Academic journal article Northwestern University Law Review

Making Sense of Sovereignty: A Historical Understanding of Personal Jurisdiction from Pennoyer to Nicastro

Academic journal article Northwestern University Law Review

Making Sense of Sovereignty: A Historical Understanding of Personal Jurisdiction from Pennoyer to Nicastro

Article excerpt


With its recent decision in J. McIntyre Machinery, Ltd. v. Nicastro, a plurality of the Supreme Court set afire the legal community with broad proclamations of a sovereign-authority-based1 approach to personal jurisdiction.2 The criticisms of that decision and its focus on sovereignty range from impracticability3 to incomprehensibility.4 The main thrust of these arguments is that sovereignty has no place in personal jurisdiction, and that the Court said as much in its landmark International Shoe Co. v. Washington decision.5 Accordingly, critics of Justice Kennedy's plurality in Nicastro cite it as an attempt to assert antiquated notions of sovereignty that died out with International Shoe.6

The International Shoe Court's statement that personal jurisdiction should not be divorced from "traditional notions of fair play and substantial justice"7 is not a rejection of sovereign-authority concerns in personal jurisdiction doctrine. This Note will take up a descriptive exploration of sovereignty concerns in the Supreme Court's doctrine from Pennoyer v. Neff8 to Nicastro,9 and argue that the Court has never abandoned its focus on sovereign authority in the context of personal jurisdiction.

The Court's sovereign-authority-based approach to personal jurisdiction began in Pennoyer, where the Court asserted that the Due Process Clause imposed strict territorial limits on the exercise of jurisdiction.10 That marked the most extreme sovereignty rationale the Court has yet to adopt in its personal jurisdiction decisions.11 However, in the years to come, the Court created exceptions to that absolute doctrine in order to allow states to exercise authority over out-of-state defendants who had availed themselves of the benefits and protections of the state.12 This is an oft-ignored development in the doctrine, but is important for understanding it as a whole.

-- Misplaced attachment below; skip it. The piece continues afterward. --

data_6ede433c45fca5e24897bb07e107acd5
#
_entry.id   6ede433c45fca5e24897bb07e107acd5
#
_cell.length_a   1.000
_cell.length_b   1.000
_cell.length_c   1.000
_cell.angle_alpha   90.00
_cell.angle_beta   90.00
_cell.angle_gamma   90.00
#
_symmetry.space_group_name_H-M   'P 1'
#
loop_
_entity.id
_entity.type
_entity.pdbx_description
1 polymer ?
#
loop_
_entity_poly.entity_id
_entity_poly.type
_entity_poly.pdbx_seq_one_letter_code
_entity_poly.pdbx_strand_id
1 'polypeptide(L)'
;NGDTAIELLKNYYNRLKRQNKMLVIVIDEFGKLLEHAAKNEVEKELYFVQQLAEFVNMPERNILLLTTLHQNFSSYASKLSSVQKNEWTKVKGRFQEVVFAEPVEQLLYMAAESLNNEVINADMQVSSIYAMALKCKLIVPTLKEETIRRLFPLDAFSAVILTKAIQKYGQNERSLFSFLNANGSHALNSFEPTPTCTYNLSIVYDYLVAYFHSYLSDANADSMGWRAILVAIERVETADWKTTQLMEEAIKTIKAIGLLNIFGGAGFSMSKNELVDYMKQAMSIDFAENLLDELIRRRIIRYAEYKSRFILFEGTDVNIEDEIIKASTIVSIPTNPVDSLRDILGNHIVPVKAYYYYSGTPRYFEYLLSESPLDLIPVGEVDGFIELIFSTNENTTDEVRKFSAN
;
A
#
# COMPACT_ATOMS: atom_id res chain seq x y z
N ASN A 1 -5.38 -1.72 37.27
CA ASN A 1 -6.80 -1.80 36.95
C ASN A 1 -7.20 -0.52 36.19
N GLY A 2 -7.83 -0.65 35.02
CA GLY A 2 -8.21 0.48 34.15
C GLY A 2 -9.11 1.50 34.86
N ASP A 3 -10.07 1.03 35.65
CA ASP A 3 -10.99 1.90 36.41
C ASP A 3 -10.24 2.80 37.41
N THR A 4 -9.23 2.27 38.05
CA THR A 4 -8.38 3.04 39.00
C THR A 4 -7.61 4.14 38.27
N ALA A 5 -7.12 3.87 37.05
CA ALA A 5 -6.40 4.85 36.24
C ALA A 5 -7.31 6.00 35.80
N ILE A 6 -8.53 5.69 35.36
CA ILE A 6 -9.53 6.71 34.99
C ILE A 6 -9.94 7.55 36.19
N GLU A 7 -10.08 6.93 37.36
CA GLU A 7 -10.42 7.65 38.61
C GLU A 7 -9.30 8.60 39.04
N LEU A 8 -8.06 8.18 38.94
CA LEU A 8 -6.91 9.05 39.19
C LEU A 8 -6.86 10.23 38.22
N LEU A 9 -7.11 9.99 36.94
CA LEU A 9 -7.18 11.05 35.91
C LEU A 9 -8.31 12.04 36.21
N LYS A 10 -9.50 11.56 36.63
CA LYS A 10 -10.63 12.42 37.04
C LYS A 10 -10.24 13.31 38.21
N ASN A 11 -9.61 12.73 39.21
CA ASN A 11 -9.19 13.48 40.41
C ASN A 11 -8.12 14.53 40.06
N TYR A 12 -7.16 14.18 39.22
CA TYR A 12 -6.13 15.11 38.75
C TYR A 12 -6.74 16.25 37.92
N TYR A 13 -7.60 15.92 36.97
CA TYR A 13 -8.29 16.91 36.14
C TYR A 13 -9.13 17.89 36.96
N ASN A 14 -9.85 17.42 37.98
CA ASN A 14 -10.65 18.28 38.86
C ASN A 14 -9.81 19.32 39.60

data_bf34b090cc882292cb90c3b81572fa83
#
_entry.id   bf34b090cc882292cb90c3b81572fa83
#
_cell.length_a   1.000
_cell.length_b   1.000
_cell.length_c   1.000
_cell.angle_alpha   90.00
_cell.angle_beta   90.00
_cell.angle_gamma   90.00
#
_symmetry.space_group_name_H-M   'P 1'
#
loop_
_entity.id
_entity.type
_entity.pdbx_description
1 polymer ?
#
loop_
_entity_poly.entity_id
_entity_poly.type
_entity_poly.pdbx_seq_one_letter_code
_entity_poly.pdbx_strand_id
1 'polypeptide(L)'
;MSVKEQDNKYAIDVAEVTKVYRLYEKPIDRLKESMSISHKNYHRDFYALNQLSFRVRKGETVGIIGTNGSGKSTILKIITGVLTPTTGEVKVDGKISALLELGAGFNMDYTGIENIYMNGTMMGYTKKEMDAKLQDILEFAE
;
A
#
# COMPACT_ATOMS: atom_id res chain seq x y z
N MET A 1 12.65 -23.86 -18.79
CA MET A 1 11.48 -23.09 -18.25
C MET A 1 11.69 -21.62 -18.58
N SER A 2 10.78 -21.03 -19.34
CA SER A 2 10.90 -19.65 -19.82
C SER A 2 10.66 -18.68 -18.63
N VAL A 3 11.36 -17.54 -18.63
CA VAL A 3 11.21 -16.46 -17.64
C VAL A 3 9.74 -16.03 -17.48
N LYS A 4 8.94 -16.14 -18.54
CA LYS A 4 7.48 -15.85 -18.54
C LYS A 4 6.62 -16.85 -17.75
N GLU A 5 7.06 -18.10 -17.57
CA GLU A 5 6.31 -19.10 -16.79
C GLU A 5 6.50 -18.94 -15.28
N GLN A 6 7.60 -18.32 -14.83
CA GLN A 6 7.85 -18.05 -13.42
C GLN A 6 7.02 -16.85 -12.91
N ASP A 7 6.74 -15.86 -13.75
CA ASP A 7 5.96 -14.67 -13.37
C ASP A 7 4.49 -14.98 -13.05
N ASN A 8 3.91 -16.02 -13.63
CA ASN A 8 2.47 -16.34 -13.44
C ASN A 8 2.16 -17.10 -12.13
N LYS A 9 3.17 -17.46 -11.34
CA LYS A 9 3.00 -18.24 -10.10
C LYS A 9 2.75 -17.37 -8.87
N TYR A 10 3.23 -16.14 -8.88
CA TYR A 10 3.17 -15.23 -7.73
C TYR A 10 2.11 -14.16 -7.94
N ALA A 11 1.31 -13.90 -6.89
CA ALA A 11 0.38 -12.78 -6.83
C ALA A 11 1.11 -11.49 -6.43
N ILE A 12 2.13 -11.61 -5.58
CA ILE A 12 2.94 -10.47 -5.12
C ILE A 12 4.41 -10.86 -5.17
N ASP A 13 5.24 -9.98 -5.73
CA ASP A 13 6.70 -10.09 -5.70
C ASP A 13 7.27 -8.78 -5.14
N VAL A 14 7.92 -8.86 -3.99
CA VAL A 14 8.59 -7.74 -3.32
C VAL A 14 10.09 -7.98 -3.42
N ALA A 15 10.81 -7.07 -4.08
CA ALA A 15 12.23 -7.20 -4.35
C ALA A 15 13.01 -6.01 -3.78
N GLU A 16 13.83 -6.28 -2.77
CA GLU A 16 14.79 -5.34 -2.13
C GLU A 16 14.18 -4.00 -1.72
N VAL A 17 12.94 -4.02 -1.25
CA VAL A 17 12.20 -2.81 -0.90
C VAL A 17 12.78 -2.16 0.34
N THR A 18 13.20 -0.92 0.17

The most radical shiftin the doctrine comes in International Shoe, where the Court liberalized the sovereignty considerations in personal jurisdiction, such that a defendant's minimum contacts with a state give that state the sovereign authority to exercise jurisdiction over that defendant, even when no service of process is given to a representative agent in the state.13 Reading Milliken v. Meyer,14 which first established the notion of fair play and substantial justice as a relevant consideration in personal jurisdiction,15 and International Shoe together makes clear that even International Shoe's liberal minimum contacts test is still fundamentally a test of whether or not a forum state has the sovereign authority to exercise personal jurisdiction over a defendant.

The Court fought with the boundaries of the minimum contacts test for decades after International Shoe, culminating most recently with its decision in Nicastro. After the plurality in Nicastro made broad assertions of sovereignty considerations when considering whether the state could exercise jurisdiction over the defendant,16 the legal community rained down much criticism.17 This Note argues that this criticism is misplaced because the history of the Supreme Court's personal jurisdiction doctrine has always focused on sovereign authority.

As a general matter, at least descriptively, the Court is not "bullheaded" 18 or incoherent19 in applying its personal jurisdiction doctrine. Primarily, it is important to understand the descriptive coherence of the Court's personal jurisdiction doctrine because the exercise of personal jurisdiction is inherently concerned with the legitimate exercise of judicial power over parties to litigation.20 Thus, if the Supreme Court's personal jurisdiction doctrine is inconsistent or incoherent, it calls into question the legitimacy of many judicial proceedings and exercises of power. In fact, the Supreme Court's personal jurisdiction doctrine is descriptively coherent, thus helping to alleviate concerns about the legitimacy of judicial exercises of personal jurisdiction. …

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